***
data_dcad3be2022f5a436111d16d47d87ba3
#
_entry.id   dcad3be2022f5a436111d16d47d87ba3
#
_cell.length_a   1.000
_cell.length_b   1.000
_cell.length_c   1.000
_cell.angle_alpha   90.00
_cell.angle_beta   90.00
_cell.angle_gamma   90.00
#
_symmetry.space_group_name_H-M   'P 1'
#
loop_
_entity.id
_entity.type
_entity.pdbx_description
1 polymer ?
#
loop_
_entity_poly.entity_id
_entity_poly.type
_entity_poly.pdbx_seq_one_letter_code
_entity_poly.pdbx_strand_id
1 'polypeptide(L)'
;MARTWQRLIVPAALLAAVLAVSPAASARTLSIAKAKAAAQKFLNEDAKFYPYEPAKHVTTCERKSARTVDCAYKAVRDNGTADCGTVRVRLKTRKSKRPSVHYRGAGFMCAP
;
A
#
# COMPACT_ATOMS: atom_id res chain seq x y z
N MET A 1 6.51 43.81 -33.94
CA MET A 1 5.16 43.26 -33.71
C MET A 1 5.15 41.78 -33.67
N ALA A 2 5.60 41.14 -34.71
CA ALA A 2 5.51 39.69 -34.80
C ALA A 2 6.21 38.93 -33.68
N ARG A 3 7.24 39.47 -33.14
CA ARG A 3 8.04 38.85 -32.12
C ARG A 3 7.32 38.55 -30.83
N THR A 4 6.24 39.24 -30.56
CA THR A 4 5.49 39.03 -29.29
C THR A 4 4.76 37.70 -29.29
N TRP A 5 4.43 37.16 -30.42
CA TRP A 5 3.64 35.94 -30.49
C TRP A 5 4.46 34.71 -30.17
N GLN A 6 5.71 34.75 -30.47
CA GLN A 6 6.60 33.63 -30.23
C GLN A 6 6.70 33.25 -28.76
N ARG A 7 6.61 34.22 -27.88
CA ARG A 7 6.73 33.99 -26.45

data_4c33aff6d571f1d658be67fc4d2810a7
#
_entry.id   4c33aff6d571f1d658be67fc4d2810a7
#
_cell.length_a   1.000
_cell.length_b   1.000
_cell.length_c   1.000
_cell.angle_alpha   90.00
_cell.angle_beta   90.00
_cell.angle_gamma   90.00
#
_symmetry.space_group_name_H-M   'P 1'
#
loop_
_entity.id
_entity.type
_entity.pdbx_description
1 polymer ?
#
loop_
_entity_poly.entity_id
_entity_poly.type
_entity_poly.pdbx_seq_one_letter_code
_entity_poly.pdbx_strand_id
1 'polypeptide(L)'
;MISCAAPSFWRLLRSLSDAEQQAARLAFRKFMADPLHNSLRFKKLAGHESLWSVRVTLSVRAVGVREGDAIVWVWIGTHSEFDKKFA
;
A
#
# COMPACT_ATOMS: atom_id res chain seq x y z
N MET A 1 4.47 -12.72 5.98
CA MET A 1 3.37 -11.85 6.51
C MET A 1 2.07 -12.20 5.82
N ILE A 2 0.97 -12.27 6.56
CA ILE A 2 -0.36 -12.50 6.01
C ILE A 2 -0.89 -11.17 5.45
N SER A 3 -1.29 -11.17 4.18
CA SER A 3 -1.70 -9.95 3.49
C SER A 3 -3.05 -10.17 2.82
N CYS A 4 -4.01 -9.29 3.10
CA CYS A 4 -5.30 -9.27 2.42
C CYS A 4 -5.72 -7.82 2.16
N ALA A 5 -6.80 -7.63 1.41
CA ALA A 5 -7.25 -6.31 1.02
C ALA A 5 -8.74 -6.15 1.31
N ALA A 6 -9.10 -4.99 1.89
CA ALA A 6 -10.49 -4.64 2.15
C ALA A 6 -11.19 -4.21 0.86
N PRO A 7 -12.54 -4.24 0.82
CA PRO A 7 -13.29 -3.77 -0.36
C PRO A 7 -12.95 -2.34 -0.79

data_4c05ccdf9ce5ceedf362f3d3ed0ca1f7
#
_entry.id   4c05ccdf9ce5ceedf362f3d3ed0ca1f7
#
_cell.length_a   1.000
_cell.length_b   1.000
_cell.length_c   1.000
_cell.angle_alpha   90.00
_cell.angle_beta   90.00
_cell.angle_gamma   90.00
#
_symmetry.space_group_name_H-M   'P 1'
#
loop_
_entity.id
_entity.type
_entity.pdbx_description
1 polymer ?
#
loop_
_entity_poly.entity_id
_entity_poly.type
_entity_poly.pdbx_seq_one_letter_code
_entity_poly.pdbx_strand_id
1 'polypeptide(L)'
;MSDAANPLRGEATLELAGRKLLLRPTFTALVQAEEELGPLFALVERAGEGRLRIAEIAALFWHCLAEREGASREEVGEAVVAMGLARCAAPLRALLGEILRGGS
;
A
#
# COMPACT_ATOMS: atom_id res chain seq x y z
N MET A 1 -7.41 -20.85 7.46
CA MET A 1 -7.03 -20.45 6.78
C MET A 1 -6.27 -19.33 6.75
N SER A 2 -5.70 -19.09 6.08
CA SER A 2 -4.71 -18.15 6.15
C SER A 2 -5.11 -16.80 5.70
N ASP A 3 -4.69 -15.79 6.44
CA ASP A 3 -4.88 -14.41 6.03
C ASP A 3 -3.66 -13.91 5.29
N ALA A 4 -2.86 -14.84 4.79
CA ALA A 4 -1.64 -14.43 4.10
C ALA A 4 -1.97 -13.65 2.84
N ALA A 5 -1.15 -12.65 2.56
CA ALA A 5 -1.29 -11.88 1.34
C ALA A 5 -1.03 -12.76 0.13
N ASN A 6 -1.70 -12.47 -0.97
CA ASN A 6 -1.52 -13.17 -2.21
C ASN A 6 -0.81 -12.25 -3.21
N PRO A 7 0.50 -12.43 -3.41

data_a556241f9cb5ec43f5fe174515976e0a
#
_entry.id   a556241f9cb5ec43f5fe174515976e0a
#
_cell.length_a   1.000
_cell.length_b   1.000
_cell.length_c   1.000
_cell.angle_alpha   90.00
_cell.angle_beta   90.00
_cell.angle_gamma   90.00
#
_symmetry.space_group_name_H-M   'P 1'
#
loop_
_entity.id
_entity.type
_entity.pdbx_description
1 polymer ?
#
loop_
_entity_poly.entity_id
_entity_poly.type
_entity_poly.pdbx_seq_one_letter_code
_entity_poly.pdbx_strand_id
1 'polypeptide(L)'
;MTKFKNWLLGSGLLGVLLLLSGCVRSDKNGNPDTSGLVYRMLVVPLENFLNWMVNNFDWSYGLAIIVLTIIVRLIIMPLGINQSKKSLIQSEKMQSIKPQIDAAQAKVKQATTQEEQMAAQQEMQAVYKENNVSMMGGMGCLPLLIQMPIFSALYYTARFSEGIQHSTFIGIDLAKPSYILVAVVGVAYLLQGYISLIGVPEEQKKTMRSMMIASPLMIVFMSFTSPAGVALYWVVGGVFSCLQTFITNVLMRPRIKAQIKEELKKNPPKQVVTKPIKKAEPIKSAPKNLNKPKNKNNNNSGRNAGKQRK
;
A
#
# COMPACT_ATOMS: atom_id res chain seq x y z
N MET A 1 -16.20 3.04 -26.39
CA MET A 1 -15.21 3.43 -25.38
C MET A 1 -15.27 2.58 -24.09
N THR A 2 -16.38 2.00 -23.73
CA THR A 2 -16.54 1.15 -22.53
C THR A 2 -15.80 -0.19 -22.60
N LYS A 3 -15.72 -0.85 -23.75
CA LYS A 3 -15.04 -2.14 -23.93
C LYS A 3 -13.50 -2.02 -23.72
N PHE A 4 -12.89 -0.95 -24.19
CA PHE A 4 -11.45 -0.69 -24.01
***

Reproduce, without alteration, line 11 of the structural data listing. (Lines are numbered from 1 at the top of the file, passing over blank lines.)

#